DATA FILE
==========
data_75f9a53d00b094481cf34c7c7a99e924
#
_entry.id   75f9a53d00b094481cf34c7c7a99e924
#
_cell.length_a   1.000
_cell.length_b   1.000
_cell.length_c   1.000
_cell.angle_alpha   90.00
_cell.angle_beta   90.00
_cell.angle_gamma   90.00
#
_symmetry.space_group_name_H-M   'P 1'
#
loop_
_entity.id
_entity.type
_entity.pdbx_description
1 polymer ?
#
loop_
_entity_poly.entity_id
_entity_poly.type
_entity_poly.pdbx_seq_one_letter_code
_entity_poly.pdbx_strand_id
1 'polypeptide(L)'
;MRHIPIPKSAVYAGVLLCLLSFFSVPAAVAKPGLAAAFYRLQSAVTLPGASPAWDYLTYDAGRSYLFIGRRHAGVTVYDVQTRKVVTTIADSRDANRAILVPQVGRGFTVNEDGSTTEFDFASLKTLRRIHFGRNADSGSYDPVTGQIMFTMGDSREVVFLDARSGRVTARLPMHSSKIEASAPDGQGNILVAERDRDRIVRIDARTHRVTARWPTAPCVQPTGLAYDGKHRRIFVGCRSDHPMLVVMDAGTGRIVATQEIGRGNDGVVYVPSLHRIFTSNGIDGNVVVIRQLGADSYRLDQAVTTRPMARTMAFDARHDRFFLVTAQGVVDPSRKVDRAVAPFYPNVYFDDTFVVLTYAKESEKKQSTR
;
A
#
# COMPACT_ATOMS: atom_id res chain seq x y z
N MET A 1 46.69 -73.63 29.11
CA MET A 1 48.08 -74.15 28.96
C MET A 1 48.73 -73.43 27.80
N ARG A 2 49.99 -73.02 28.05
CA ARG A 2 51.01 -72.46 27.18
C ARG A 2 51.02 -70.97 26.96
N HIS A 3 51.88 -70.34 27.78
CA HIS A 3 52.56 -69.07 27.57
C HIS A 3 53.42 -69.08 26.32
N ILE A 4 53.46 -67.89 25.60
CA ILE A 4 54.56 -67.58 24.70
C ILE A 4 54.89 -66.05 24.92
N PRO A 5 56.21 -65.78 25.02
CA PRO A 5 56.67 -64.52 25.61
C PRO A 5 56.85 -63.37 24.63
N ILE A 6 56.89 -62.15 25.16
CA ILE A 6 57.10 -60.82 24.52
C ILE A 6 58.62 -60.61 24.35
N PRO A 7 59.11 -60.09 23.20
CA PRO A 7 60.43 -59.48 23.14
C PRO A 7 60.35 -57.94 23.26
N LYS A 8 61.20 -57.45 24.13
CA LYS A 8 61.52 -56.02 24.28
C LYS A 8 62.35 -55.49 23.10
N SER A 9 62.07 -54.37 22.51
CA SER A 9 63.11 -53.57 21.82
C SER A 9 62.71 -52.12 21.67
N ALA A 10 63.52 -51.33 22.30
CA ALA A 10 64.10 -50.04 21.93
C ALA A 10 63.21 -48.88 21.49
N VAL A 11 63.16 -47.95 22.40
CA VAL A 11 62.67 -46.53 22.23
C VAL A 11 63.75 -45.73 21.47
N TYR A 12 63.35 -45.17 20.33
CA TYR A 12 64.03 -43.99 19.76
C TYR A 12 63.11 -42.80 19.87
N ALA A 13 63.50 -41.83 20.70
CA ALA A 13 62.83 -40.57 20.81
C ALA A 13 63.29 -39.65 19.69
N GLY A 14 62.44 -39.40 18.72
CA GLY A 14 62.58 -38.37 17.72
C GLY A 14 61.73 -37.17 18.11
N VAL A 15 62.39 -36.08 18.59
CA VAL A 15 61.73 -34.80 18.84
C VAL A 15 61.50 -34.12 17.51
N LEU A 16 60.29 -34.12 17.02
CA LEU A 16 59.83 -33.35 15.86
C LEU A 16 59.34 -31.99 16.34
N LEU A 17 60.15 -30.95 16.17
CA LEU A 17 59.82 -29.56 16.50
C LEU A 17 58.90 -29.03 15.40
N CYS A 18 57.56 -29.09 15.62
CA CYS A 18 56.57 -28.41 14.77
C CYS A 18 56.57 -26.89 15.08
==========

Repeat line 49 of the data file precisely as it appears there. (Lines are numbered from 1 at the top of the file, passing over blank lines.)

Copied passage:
N PRO A 7 59.11 -60.09 23.20